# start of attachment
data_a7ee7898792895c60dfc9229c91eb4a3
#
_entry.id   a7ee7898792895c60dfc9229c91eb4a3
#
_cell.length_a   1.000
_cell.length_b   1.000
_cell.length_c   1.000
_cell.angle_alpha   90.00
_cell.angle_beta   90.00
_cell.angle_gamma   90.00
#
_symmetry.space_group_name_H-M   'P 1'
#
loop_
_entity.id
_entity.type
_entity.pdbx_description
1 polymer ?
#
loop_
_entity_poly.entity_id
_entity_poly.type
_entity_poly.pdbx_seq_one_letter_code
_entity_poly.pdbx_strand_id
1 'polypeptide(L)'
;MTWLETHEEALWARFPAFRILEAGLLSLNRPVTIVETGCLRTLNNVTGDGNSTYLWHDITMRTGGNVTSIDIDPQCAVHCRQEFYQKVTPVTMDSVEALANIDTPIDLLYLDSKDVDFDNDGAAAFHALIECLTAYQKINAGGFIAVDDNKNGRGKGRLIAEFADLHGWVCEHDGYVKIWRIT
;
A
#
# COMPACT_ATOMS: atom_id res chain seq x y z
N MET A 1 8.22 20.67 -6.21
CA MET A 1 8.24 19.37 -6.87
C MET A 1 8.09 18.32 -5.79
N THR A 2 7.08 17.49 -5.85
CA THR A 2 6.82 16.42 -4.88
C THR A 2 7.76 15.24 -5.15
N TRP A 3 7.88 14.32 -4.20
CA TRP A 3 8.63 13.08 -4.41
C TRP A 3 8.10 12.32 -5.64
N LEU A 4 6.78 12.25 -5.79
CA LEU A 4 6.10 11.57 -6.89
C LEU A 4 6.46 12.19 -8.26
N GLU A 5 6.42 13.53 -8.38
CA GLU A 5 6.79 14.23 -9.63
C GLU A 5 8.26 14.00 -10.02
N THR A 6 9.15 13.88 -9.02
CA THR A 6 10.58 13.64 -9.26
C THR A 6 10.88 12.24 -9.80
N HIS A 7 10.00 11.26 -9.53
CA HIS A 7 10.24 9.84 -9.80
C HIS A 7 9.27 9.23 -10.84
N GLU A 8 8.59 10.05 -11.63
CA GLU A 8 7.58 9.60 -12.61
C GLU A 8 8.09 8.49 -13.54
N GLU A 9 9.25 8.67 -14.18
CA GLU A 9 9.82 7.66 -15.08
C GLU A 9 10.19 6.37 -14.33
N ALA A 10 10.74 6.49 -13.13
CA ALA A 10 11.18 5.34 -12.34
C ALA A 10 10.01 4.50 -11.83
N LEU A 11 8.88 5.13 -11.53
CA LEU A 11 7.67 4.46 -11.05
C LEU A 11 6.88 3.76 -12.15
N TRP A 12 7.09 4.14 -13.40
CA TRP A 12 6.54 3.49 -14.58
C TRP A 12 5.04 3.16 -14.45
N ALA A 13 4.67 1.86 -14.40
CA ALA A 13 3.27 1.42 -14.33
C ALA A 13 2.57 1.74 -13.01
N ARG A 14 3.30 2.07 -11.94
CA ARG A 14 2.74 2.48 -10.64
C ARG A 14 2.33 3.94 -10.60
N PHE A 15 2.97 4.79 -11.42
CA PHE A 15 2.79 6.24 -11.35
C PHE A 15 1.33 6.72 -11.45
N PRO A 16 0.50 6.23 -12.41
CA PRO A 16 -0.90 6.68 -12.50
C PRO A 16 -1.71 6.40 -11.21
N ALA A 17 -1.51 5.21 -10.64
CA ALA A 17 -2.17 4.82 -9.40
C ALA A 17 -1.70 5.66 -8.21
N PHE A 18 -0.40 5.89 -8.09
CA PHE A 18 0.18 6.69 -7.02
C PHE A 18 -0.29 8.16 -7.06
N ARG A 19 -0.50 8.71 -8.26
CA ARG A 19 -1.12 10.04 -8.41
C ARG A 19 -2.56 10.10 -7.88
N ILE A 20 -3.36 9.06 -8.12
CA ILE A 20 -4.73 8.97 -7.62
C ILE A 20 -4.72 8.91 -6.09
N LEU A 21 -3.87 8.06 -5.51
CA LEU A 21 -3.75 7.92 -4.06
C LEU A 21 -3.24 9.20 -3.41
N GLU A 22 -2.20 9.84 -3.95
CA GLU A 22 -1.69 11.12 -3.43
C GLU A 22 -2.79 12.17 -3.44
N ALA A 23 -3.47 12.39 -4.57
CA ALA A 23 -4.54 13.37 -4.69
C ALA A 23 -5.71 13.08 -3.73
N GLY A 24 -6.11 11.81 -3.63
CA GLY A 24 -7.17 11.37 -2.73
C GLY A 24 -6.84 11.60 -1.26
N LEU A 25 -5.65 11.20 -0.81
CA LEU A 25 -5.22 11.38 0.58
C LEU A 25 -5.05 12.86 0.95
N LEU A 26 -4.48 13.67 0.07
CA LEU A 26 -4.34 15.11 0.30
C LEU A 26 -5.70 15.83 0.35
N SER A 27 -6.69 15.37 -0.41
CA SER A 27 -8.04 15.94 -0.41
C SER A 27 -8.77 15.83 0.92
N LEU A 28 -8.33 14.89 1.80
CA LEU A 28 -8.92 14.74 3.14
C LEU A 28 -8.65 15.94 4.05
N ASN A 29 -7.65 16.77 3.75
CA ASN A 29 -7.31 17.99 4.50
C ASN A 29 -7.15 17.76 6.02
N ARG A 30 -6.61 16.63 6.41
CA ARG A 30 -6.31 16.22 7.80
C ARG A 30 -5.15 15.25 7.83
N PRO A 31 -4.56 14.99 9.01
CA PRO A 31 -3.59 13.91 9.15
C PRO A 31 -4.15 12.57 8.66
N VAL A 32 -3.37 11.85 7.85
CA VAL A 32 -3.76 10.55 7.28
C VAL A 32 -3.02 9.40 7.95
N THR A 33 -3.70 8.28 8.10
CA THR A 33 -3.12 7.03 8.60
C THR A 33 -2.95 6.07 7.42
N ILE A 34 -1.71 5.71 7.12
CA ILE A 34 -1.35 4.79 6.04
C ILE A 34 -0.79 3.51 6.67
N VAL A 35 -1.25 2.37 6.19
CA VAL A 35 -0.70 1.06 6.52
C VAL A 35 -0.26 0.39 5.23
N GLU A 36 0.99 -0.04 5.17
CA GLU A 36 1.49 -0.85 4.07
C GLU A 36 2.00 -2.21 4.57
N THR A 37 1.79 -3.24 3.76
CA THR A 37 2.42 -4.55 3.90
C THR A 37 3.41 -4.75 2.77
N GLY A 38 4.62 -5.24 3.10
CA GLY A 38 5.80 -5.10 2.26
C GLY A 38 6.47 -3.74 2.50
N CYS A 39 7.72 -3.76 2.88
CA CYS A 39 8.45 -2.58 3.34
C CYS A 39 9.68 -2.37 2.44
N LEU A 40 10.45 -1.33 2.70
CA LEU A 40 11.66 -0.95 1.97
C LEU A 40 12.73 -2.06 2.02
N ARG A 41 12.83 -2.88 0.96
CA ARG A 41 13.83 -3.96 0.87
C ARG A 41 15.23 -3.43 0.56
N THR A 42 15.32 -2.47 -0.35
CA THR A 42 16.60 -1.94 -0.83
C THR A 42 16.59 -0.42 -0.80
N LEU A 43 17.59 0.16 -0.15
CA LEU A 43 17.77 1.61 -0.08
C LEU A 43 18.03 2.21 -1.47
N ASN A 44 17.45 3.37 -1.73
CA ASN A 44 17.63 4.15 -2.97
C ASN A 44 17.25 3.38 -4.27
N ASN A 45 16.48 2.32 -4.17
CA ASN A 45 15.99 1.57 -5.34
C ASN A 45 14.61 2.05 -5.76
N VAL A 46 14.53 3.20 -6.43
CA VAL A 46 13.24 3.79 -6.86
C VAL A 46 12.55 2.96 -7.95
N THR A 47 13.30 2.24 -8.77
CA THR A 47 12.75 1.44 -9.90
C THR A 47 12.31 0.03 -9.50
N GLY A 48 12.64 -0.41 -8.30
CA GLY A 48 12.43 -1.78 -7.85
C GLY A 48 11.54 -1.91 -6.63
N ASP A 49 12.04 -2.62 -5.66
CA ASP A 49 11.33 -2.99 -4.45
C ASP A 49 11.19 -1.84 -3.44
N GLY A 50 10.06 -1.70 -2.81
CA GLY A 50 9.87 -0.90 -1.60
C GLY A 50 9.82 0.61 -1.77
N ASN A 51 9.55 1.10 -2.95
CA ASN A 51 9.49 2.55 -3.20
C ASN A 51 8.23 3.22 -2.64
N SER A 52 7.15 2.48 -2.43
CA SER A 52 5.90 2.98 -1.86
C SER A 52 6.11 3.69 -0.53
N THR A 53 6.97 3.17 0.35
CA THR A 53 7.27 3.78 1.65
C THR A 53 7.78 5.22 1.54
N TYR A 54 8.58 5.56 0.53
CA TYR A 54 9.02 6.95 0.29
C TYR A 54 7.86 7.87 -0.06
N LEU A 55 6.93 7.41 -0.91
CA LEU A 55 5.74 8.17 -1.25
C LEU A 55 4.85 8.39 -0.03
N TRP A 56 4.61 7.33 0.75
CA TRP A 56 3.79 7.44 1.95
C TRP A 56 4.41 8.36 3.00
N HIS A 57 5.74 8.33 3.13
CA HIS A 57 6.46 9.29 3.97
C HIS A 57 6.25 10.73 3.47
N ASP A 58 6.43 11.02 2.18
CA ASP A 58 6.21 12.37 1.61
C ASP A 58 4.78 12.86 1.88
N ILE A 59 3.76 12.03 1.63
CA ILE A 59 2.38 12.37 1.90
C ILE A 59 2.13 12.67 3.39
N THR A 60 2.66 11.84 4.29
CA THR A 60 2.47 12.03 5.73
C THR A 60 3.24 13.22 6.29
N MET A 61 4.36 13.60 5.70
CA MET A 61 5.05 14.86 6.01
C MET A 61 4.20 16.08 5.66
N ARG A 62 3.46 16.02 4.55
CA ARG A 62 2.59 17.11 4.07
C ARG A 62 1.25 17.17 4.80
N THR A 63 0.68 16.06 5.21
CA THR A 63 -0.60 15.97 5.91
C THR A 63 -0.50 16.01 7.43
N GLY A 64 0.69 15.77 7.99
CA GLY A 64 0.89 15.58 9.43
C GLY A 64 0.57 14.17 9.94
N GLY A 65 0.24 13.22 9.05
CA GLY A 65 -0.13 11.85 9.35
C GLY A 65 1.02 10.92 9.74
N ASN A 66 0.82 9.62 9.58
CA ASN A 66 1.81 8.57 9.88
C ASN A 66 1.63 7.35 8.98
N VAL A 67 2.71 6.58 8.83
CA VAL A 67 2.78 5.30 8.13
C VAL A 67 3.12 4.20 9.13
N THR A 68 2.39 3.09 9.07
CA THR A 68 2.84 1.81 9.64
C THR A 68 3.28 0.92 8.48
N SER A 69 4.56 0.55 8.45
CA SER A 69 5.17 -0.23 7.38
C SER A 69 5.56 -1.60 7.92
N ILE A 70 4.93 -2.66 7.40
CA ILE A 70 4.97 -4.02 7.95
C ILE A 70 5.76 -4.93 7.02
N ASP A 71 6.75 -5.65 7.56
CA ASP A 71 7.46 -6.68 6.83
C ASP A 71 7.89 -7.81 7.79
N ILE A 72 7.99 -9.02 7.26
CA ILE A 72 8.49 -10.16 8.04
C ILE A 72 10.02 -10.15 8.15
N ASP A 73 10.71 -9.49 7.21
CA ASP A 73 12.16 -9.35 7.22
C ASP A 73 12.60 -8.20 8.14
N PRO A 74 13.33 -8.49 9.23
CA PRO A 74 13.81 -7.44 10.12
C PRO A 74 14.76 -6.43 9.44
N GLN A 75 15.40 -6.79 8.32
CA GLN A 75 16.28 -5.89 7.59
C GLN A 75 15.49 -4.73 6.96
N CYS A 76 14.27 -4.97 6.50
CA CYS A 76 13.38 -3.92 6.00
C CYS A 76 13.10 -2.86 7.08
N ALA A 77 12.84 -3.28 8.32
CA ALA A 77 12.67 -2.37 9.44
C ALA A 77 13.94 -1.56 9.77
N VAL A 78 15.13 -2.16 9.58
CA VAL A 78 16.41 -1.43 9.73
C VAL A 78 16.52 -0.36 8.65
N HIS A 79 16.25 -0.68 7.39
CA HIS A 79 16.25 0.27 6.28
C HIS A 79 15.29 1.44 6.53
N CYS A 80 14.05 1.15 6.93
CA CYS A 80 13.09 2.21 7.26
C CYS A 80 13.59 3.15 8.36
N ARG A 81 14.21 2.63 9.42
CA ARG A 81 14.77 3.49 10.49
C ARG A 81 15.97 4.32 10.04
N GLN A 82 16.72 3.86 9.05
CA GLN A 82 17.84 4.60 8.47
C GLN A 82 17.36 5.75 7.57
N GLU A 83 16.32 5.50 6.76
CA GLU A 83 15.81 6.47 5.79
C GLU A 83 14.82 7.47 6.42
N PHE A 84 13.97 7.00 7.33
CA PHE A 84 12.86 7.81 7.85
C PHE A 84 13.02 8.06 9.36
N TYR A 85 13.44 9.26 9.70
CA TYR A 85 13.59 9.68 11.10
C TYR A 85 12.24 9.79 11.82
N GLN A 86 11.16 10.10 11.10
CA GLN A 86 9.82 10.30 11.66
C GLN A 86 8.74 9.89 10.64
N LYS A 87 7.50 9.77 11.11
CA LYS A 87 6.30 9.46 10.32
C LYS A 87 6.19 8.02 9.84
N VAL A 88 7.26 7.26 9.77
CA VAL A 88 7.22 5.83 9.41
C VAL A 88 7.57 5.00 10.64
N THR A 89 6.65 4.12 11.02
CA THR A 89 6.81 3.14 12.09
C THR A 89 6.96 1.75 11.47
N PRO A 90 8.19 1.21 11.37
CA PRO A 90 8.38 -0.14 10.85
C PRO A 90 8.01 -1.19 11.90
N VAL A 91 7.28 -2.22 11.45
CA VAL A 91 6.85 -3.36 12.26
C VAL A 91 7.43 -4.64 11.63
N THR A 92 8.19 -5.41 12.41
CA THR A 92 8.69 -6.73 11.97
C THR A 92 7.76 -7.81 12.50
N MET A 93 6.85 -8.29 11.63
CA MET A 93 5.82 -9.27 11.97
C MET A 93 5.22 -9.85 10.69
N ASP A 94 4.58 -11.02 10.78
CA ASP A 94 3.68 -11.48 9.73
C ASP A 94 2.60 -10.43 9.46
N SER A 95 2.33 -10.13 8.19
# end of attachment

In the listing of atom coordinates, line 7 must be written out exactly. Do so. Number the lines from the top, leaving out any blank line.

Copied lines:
_cell.length_c   1.000